January 5, 2017

Feds say bat species thriving, no longer needs ESA protection

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Courtesy of Bat Conservation International, Bruce D. Taubert, via USFWS

The lesser long-nosed bat is an important pollinator of cacti in the American Southwest.

The U.S. Fish and Wildlife Service says efforts to help a rare bat species were so successful the bat no longer needs federal protection under the Endangered Species Act, or ESA.

The lesser long-nosed bat is migratory, spending summers in southern Arizona and New Mexico and winters in central and southern Mexico.

The Fish and Wildlife Service listed the bat for federal protection in 1988. At the time, scientists knew of only 1,000 individual bats and 14 roosts across their entire range in both the U.S. and Mexico.

Today, according to the Fish and Wildlife Service’s latest study, there are about 200,000 bats and 75 roosts.

Nectar-feeding lesser long-nosed bats are attracted to a hummingbird feeder during a citizen science bat migration monitoring project in southern Arizona (2013)

Courtesy of Richard Spitzer, via USFWS

Nectar-feeding lesser long-nosed bats are attracted to a hummingbird feeder during a citizen science bat migration monitoring project in southern Arizona (2013)

The agency attributes the bat’s boost in population to cross-border efforts.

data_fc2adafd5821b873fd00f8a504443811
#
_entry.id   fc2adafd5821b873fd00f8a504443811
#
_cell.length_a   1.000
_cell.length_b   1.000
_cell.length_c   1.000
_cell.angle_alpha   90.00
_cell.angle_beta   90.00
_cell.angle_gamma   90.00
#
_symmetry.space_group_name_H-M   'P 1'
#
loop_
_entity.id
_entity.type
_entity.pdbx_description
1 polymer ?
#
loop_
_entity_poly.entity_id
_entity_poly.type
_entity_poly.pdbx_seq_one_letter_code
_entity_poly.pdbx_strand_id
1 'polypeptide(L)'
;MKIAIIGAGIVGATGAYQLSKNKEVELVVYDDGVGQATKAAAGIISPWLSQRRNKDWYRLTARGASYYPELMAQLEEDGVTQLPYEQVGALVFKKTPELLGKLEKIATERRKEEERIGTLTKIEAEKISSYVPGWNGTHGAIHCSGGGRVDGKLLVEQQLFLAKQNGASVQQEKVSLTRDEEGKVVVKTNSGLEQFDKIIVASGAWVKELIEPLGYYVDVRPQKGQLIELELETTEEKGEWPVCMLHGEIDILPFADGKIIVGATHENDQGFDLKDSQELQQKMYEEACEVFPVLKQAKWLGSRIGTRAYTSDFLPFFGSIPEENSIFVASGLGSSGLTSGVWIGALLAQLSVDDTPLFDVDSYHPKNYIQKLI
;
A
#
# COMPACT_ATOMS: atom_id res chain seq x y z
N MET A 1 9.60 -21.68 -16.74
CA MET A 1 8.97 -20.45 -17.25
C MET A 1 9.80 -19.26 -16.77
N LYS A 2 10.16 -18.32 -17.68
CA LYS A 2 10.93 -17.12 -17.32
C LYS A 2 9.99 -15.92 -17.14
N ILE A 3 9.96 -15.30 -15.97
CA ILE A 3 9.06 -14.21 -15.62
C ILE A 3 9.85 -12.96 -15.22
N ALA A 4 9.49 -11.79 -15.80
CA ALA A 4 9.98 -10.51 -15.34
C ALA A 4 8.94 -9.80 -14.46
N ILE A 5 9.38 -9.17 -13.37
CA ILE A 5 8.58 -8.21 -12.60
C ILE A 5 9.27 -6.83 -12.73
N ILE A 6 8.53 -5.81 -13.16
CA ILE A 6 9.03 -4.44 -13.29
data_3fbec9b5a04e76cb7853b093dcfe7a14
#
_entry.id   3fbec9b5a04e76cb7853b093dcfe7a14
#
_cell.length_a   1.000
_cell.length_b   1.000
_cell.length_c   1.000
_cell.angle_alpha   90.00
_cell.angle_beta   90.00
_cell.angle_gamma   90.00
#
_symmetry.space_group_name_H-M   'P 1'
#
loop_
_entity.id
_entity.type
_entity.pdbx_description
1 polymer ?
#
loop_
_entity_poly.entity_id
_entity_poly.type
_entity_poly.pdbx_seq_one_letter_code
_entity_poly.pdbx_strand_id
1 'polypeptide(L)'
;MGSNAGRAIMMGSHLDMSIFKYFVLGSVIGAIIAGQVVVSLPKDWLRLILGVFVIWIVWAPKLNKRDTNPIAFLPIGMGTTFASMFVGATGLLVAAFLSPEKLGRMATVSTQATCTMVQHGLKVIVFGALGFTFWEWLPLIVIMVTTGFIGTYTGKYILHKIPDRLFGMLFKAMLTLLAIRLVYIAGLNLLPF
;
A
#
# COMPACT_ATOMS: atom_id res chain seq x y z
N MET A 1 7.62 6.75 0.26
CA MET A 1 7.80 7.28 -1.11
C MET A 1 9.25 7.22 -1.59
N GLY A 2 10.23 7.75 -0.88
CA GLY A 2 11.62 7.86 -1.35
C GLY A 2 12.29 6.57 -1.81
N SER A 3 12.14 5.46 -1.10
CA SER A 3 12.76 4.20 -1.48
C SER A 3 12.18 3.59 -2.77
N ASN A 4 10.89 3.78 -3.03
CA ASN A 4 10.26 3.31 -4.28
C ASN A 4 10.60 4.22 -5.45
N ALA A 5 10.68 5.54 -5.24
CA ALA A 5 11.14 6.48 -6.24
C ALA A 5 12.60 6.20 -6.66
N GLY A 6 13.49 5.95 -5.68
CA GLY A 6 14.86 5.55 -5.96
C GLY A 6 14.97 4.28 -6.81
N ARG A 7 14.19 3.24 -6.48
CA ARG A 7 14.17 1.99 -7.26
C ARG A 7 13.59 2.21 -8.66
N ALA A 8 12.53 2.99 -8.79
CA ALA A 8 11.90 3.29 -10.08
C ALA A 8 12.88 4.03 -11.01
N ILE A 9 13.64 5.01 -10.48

In the U.S., most roosts are on lands managed by federal agencies such as the U.S. Forest Service, National Park Service, the U.S. Bureau of Land Management and the Army’s Fort Huachuca.

According to the Fish and Wildlife Service’s press release, their protection has been incorporated into land use and resource management plans. Working alongside states, federal agencies have also installed bat gates to keep humans from harming roosts or spreading diseases to the bats.

Mexico removed the lesser long-nosed bat from protection on its endangered species list in 2015.

The lesser long-nosed bat population in New Mexico is limited to the far southwestern corner of the state, including the Peloncillo Mountains on the border of Arizona and the Animas Mountains in Hidalgo County. According to the Fish and Wildlife Service’s December 2016 assessment report, less is known about populations and roosts in New Mexico than in other parts of its range.

According to that same report, lesser long-nosed bats regularly find and use hummingbird feeders:

Some hypothesize that the year-round presence of hummingbird feeders in southern Arizona and New Mexico support lesser long-nosed bats staying later in the year in these areas, perhaps even year-round. It is possible that this extra availability of forage resources may be one factor that has led to the lesser long-nosed bat’s increased stability and progress towards recovery. The increase and permanent presence of hummingbird feeders at homes in southern Arizona and New Mexico may supply a consistent forage resource for these nectar-feeding bats that allows them to use and remain in areas when natural forage resources are absent or reduced (R. Sharp, pers. comm. to R. Medellín). Alternatively, the long-term effects of staying longer before migrating southward and the questionable nutritional value of the sugar water in the hummingbird feeders are unknown and could actually be detrimental. More study related to these issues is needed.

As required by law, the federal agency is accepting public comment on its plans to remove the bat from protection under the Endangered Species Act.

To comment, visit http://www.regulations.gov and search for docket number FWS–R2–ES–2016–0138.

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